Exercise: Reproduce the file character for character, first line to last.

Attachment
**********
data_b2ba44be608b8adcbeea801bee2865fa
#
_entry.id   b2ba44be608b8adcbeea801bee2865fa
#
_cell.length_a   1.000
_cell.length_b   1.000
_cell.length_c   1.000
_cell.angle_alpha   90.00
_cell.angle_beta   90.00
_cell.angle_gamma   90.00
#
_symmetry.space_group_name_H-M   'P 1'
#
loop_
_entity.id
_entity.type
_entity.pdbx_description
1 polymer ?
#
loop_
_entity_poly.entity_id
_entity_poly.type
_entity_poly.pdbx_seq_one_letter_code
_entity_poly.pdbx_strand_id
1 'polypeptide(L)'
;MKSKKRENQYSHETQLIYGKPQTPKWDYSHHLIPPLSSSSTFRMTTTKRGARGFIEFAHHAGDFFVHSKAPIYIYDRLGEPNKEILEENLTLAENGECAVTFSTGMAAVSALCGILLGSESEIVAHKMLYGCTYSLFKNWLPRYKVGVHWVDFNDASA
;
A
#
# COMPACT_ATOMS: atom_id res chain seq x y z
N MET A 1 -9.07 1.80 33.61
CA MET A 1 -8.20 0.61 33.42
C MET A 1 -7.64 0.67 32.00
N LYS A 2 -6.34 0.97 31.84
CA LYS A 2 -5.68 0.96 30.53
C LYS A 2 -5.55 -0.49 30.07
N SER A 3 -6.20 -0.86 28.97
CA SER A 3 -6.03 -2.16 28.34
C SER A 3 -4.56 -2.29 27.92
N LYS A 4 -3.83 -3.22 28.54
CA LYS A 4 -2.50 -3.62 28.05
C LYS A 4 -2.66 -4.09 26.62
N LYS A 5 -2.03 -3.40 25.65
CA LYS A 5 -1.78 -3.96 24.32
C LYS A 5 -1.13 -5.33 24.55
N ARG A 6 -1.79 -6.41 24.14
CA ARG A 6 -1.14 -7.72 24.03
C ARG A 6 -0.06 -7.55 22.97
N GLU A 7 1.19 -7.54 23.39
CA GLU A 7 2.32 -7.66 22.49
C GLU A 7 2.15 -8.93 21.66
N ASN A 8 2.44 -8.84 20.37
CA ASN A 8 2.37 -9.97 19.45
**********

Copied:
data_b2ba44be608b8adcbeea801bee2865fa
#
_entry.id   b2ba44be608b8adcbeea801bee2865fa
#
_cell.length_a   1.000
_cell.length_b   1.000
_cell.length_c   1.000
_cell.angle_alpha   90.00
_cell.angle_beta   90.00
_cell.angle_gamma   90.00
#
_symmetry.space_group_name_H-M   'P 1'
#
loop_
_entity.id
_entity.type
_entity.pdbx_description
1 polymer ?
#
loop_
_entity_poly.entity_id
_entity_poly.type
_entity_poly.pdbx_seq_one_letter_code
_entity_poly.pdbx_strand_id
1 'polypeptide(L)'
;MKSKKRENQYSHETQLIYGKPQTPKWDYSHHLIPPLSSSSTFRMTTTKRGARGFIEFAHHAGDFFVHSKAPIYIYDRLGEPNKEILEENLTLAENGECAVTFSTGMAAVSALCGILLGSESEIVAHKMLYGCTYSLFKNWLPRYKVGVHWVDFNDASA
;
A
#
# COMPACT_ATOMS: atom_id res chain seq x y z
N MET A 1 -9.07 1.80 33.61
CA MET A 1 -8.20 0.61 33.42
C MET A 1 -7.64 0.67 32.00
N LYS A 2 -6.34 0.97 31.84
CA LYS A 2 -5.68 0.96 30.53
C LYS A 2 -5.55 -0.49 30.07
N SER A 3 -6.20 -0.86 28.97
CA SER A 3 -6.03 -2.16 28.34
C SER A 3 -4.56 -2.29 27.92
N LYS A 4 -3.83 -3.22 28.54
CA LYS A 4 -2.50 -3.62 28.05
C LYS A 4 -2.66 -4.09 26.62
N LYS A 5 -2.03 -3.40 25.65
CA LYS A 5 -1.78 -3.96 24.32
C LYS A 5 -1.13 -5.33 24.55
N ARG A 6 -1.79 -6.41 24.14
CA ARG A 6 -1.14 -7.72 24.03
C ARG A 6 -0.06 -7.55 22.97
N GLU A 7 1.19 -7.54 23.39
CA GLU A 7 2.32 -7.66 22.49
C GLU A 7 2.15 -8.93 21.66
N ASN A 8 2.44 -8.84 20.37
CA ASN A 8 2.37 -9.97 19.45